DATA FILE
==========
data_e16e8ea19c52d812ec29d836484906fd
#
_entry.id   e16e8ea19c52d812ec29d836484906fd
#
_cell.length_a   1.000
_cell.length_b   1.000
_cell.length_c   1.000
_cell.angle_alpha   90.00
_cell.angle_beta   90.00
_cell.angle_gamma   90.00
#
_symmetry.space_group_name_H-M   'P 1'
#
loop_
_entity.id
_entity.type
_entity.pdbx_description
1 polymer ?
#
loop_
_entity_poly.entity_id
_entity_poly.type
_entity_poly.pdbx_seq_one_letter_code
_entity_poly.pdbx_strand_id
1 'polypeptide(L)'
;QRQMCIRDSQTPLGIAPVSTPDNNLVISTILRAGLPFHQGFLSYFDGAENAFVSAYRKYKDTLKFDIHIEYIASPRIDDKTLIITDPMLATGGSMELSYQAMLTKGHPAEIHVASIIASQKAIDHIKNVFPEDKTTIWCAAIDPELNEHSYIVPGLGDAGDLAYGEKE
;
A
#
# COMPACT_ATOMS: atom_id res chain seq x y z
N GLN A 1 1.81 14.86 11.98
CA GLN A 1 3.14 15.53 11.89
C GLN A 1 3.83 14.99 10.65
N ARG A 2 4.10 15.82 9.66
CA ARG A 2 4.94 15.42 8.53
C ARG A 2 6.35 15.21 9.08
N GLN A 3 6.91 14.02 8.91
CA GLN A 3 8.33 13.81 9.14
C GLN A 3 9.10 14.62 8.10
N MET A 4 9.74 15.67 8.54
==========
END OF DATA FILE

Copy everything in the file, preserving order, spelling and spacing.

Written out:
data_e16e8ea19c52d812ec29d836484906fd
#
_entry.id   e16e8ea19c52d812ec29d836484906fd
#
_cell.length_a   1.000
_cell.length_b   1.000
_cell.length_c   1.000
_cell.angle_alpha   90.00
_cell.angle_beta   90.00
_cell.angle_gamma   90.00
#
_symmetry.space_group_name_H-M   'P 1'
#
loop_
_entity.id
_entity.type
_entity.pdbx_description
1 polymer ?
#
loop_
_entity_poly.entity_id
_entity_poly.type
_entity_poly.pdbx_seq_one_letter_code
_entity_poly.pdbx_strand_id
1 'polypeptide(L)'
;QRQMCIRDSQTPLGIAPVSTPDNNLVISTILRAGLPFHQGFLSYFDGAENAFVSAYRKYKDTLKFDIHIEYIASPRIDDKTLIITDPMLATGGSMELSYQAMLTKGHPAEIHVASIIASQKAIDHIKNVFPEDKTTIWCAAIDPELNEHSYIVPGLGDAGDLAYGEKE
;
A
#
# COMPACT_ATOMS: atom_id res chain seq x y z
N GLN A 1 1.81 14.86 11.98
CA GLN A 1 3.14 15.53 11.89
C GLN A 1 3.83 14.99 10.65
N ARG A 2 4.10 15.82 9.66
CA ARG A 2 4.94 15.42 8.53
C ARG A 2 6.35 15.21 9.08
N GLN A 3 6.91 14.02 8.91
CA GLN A 3 8.33 13.81 9.14
C GLN A 3 9.10 14.62 8.10
N MET A 4 9.74 15.67 8.54